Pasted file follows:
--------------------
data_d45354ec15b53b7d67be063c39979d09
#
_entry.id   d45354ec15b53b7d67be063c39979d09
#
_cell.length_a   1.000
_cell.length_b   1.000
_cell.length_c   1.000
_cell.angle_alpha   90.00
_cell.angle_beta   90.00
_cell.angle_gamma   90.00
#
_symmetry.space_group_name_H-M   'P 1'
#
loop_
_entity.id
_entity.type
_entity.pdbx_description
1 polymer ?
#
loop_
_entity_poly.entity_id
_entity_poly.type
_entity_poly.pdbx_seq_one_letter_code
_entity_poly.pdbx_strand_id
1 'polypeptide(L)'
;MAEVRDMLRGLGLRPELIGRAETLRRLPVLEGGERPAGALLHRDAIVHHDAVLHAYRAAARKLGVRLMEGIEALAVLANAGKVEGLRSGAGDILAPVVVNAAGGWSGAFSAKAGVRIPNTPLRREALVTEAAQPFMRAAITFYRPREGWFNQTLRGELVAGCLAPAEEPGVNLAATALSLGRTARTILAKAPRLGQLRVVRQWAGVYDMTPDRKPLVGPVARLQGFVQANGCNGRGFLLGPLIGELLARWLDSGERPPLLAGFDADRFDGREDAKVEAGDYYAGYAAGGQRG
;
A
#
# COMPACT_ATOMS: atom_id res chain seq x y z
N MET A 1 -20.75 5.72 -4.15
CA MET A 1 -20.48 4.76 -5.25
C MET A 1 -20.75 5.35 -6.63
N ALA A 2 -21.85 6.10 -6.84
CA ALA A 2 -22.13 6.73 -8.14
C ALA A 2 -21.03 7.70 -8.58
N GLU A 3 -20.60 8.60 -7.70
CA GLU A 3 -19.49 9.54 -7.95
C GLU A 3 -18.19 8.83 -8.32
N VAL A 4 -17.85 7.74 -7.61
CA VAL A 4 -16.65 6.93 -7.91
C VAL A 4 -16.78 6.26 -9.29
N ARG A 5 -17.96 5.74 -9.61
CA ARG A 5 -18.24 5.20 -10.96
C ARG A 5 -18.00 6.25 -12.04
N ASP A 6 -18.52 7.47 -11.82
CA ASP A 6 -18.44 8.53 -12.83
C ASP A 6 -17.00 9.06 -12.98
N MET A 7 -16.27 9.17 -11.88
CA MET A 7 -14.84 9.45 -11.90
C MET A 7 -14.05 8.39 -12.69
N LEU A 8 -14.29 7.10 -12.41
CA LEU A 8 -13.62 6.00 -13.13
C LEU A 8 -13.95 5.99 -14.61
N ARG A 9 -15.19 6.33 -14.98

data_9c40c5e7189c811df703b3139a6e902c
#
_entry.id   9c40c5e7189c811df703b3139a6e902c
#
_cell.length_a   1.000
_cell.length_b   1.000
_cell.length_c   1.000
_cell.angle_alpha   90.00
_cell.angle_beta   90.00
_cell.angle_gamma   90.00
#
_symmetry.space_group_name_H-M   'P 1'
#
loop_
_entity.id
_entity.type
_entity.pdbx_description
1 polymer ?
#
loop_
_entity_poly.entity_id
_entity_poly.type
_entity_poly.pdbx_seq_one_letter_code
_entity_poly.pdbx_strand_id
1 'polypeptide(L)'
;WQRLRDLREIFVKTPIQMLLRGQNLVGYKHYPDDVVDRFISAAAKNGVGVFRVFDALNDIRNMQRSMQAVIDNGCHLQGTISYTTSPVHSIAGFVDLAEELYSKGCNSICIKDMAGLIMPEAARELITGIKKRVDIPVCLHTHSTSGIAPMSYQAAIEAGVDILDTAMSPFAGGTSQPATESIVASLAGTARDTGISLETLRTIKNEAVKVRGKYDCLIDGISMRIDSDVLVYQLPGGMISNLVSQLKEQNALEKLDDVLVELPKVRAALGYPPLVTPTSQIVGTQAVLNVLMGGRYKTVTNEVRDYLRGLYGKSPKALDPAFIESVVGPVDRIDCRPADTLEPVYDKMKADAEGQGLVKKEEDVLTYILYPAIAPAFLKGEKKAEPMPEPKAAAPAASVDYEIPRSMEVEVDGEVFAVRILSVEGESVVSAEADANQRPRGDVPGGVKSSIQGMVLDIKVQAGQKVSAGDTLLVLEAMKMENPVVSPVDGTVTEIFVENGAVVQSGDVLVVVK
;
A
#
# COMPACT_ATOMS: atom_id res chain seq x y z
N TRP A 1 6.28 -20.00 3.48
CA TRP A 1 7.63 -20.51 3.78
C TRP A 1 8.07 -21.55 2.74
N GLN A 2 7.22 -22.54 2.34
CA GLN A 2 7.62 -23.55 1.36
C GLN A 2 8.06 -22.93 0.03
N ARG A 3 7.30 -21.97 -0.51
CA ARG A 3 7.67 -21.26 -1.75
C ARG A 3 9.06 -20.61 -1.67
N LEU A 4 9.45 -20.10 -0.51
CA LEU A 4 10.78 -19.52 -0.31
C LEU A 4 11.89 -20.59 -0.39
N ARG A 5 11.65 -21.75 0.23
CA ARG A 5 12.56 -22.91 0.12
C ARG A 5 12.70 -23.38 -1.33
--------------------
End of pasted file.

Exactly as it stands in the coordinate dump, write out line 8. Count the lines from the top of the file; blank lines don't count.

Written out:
_cell.angle_alpha   90.00